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Here you go Andrew:

http://tech.groups.yahoo.com/group/d...message/158253

What he was referring to was nonlinear were his flats with a D800. He is saying that the RAW can shift.

I am not sure about his flat fielding techniques, they seem a little odd to me so perhaps he is right perhaps he is simply doing his flats in an odd way. Its hard to tell. So that may or may not be an issue.

Certainly the resulting image is very good. So his work around was good.

Flats was a topic I found out more about at AAIC and found a few tips on it that may help.

Firstly he recommends to rotate your instrument to get rid of gradients - I have never heard of anyone else ever doing that so he must be using a very uneven source of light for his flats. Secondly he subtracts a number for bias instead of an actual bias shot. I don't think that would be ideal either why subtract a theoretical when you can have the actual?? So, keep that in mind.

Greg.
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Old 26-08-2013, 05:59 PM
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Thanks Greg - very interesting read, and he definitely has some stunning images from the modified D800 - I've been waiting for someone else to do it!
cheers,
Andrew.
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Old 26-08-2013, 06:05 PM
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That's right Andrew. I couldn't see myself ripping out the UV/IR filter on a $3600 camera! Its an impressive result and his work around for the flats is a workable approach in case what he says is true.

Greg.
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Old 26-08-2013, 06:38 PM
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Something I noticed on a recent photography trip where we were all shooting in manual and comparing exposures - I often had to increase my exposure by a stop with my D800 vs those shooting Canon 5D MkII.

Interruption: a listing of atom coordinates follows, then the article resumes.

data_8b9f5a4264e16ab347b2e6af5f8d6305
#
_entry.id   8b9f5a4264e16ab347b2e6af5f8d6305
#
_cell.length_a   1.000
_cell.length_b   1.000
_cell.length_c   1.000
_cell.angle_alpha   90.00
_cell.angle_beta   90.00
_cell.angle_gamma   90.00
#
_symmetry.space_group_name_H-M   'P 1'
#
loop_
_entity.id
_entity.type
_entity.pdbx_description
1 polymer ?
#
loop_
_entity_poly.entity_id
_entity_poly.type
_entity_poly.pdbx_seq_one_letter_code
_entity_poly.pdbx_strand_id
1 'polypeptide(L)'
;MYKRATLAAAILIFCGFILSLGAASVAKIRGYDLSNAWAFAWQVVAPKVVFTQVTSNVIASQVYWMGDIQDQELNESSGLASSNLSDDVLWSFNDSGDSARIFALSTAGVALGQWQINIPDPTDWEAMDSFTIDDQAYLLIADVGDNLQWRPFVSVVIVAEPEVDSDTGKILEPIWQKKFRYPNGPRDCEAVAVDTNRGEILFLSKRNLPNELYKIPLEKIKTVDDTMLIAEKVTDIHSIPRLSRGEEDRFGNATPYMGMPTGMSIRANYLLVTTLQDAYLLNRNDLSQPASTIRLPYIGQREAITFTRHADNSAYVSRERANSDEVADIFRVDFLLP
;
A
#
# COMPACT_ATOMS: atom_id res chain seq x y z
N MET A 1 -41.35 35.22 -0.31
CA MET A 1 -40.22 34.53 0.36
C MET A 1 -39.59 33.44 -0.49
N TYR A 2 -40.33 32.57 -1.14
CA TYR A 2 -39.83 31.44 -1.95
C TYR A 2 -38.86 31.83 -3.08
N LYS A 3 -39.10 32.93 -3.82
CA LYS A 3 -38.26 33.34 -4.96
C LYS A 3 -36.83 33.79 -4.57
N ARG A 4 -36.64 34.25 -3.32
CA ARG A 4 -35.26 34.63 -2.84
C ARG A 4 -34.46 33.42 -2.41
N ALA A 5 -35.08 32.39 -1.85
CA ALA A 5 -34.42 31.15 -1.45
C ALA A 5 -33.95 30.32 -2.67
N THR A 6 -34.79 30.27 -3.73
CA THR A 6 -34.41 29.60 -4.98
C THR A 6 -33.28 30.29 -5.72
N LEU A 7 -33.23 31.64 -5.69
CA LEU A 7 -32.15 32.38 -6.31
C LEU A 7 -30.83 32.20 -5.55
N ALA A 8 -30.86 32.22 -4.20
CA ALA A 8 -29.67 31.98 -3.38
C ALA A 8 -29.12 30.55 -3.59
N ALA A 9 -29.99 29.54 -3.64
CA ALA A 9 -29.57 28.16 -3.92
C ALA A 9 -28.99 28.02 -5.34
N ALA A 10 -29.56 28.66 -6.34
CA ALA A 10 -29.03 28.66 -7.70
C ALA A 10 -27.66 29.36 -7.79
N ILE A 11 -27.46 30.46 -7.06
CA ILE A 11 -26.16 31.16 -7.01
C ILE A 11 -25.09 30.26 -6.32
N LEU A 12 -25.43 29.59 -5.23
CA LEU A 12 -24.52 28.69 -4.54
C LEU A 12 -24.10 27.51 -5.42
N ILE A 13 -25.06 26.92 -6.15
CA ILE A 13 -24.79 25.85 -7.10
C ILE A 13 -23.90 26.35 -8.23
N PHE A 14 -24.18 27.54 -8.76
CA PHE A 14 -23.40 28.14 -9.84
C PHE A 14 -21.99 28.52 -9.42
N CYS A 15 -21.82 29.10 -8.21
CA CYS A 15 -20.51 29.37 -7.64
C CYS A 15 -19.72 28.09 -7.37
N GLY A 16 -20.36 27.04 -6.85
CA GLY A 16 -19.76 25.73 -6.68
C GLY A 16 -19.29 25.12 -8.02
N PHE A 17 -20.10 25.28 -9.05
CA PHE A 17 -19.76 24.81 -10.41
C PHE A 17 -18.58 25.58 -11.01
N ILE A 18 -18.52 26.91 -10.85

Not sure why, but it would appear that ISO values aren't equivalent between manufacturers. Greg mentioned this in his presentation at AAIC - something about how it is measured.

DT
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Old 27-08-2013, 08:23 AM
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Yes if you look up ISO in Wikipedia it goes into it.
Fuji is similar. ISO6400 in the Fuji is about ISO4000 in the Nikon.
For a standardisation it appears the manufacturers have a fair amount of leeway. Perhaps they have different approaches to implementing the ISO and its not as sinister as it sounds.

Greg.
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Old 28-08-2013, 04:01 PM
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Quote:
Originally Posted by DavidTrap View Post
Not sure why, but it would appear that ISO values aren't equivalent between manufacturers. Greg mentioned this in his presentation at AAIC - something about how it is measured.
The DSOMark site measures ISO against stated camera settings and it neever seems to be spot on. Even the amount it differs for each ISO setting on a single camera is non-linear. Very good site to get info on measured comparisons.